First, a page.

“You’re into Zen aren’t you? So ‘into the moment’ you don’t realize the target is falling and it’s because of you,”

“Does it bother you so much you want revenge?” Claudia asked.

“I don’t consider solving a problem for the world as being revenge,” answered Star. “How do you view your work?”

“Sometimes I’m not sure if  I’m a do-gooder ridding society of undesirables or just a psychopath taking out the trash.”

The Set Up:

Claudia met someone she did not expect to meet (Star Braun.) Their encounter was the subject of a previous Sunday Snippet and can be found HERE. This week’s eight sentences are from the tete a tete the two had after they both survived their initial meeting. Star has just confessed that she had made phone calls to engage Claudia’s services and now has regrets.

NOTE: My confession is….I got that last line, Claudia’s comment about taking out the trash from one of the reviews of my book. It was in the Seattle Post Intelligencer.

Open Call for Writers:

Attention all writers, published or not.

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Want some feedback on your work, eight sentences at a time?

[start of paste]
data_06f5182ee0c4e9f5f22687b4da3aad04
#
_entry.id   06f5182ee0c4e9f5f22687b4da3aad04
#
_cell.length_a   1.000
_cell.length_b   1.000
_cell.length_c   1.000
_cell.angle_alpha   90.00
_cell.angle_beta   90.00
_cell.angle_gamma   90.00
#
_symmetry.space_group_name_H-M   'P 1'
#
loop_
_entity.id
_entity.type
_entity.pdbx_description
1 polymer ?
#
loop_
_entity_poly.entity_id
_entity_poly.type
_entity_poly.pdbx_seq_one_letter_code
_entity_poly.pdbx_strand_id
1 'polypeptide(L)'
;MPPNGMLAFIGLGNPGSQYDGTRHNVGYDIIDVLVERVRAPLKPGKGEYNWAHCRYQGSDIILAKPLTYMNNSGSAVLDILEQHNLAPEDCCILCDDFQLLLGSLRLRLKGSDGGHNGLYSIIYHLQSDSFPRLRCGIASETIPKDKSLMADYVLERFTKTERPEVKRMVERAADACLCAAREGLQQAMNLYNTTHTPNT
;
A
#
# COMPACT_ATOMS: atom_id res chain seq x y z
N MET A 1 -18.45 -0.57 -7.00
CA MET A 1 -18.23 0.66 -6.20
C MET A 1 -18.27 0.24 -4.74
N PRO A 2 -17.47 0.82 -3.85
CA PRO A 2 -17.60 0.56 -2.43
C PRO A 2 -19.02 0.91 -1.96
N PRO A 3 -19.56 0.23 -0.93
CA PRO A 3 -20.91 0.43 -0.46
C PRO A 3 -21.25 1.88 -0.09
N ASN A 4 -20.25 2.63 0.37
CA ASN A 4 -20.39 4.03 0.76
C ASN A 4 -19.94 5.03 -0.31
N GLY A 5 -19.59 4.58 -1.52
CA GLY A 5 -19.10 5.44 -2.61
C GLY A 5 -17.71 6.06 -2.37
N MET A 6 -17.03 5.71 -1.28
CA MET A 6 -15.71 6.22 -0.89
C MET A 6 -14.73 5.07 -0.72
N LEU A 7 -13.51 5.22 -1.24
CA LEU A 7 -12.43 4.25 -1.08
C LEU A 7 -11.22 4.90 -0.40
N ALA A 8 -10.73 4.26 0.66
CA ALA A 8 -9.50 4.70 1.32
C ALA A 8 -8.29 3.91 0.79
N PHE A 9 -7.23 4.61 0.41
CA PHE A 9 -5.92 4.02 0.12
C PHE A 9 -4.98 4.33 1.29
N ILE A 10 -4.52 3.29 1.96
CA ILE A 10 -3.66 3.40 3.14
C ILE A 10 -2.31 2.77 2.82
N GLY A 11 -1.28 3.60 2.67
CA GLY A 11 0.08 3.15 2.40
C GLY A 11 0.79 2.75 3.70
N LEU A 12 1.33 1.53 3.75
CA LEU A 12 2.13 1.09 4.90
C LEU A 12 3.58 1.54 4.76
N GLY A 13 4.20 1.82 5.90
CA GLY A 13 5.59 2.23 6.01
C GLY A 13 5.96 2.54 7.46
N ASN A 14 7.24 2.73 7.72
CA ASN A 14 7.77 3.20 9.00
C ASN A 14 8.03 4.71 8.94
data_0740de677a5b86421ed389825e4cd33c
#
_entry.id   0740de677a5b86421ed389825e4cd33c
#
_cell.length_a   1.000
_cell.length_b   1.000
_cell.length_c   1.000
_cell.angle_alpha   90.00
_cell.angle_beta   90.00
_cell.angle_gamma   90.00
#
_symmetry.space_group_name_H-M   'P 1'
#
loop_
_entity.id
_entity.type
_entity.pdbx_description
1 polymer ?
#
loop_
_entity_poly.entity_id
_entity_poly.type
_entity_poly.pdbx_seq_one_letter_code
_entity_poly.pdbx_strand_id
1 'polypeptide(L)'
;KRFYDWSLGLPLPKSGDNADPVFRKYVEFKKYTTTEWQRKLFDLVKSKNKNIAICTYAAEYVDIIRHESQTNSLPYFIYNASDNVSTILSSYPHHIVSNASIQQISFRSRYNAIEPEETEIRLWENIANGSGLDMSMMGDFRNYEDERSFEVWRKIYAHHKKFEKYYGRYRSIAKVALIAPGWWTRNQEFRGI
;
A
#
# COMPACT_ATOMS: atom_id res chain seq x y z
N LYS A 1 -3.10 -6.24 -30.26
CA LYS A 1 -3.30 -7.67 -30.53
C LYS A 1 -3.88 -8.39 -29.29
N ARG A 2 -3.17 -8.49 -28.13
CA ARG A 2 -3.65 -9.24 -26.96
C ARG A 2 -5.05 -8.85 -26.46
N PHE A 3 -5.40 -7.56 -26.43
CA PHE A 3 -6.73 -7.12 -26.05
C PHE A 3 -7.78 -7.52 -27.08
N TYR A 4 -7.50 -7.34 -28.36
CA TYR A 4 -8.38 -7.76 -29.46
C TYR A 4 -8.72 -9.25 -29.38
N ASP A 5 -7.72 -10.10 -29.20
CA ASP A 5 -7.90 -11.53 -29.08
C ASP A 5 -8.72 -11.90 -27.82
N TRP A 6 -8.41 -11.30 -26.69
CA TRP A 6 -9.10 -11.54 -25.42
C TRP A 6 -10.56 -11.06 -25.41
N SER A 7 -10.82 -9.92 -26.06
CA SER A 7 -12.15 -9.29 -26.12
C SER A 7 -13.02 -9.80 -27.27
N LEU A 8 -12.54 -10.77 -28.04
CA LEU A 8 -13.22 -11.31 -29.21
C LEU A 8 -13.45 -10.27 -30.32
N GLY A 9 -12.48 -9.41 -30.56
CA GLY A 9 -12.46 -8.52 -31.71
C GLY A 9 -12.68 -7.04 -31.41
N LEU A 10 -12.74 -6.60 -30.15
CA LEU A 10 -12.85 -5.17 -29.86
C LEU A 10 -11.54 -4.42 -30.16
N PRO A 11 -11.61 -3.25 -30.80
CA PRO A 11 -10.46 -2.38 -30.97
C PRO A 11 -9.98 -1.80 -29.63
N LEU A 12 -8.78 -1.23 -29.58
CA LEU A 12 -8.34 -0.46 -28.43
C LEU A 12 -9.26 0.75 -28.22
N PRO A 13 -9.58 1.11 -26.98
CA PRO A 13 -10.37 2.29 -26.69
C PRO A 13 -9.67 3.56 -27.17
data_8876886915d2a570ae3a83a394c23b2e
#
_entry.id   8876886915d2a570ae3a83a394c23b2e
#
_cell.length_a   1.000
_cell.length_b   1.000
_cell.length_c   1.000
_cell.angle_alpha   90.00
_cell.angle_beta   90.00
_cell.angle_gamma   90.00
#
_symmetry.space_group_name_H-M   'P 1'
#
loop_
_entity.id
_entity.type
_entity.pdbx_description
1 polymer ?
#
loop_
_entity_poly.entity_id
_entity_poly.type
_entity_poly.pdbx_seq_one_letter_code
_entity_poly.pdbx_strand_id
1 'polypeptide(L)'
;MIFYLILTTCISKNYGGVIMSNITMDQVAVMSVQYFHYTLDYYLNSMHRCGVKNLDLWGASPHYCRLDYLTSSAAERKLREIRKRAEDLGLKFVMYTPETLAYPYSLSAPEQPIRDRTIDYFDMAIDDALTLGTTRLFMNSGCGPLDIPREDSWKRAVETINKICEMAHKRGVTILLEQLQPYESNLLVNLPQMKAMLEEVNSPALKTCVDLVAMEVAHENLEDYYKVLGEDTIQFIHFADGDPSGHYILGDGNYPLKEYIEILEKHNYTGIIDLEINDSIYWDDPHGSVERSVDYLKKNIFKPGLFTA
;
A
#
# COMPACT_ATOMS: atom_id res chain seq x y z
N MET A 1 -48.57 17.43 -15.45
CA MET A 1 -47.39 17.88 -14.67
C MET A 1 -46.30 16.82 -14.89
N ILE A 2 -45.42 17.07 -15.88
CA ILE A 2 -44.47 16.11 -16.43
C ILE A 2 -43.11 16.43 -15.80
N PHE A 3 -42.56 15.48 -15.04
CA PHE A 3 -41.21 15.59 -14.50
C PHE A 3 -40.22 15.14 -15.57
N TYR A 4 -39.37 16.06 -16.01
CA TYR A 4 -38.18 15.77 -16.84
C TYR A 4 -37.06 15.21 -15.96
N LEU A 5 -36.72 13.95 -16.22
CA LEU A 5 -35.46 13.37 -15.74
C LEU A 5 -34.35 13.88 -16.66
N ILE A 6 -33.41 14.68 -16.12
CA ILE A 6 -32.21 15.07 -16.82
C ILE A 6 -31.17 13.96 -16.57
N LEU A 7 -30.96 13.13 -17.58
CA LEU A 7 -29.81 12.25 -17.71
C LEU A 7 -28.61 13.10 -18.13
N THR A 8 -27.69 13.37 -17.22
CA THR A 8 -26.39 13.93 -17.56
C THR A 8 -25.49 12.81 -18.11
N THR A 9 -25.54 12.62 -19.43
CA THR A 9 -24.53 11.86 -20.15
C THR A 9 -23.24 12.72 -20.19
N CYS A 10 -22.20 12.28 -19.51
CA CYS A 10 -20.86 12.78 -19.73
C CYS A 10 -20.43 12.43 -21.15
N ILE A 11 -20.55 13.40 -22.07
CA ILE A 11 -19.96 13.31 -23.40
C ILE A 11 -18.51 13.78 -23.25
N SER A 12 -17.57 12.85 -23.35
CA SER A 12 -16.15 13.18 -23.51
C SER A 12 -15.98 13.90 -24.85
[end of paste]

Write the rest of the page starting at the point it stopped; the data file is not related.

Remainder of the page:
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Book trailer on a budget

My third book, A Year Without Killing, will debut in December on my publisher’s site. It will be presented as a serial, one chapter at a time, twice a week. Since it is the sequel to my first book, The Tourist Killer, the month of November will see extensive promotions for both.

A new web site called, The Books Machine, is offering The Tourist Killer for free to readers who agree to review it. Their site hosts hundreds of books by great authors and we’re pleased to have ours among them. The folks over at The Books Machine asked for a video trailer less than one minute, so here is what we produced:

Here’s how this trailer was made for less than $150.00.

1. I shot the video myself. It only required 5,283 takes.(Just kidding.)

2. I selected the music from a royalty free website: Incompetech.com.  They’re great and have a wide variety of selections.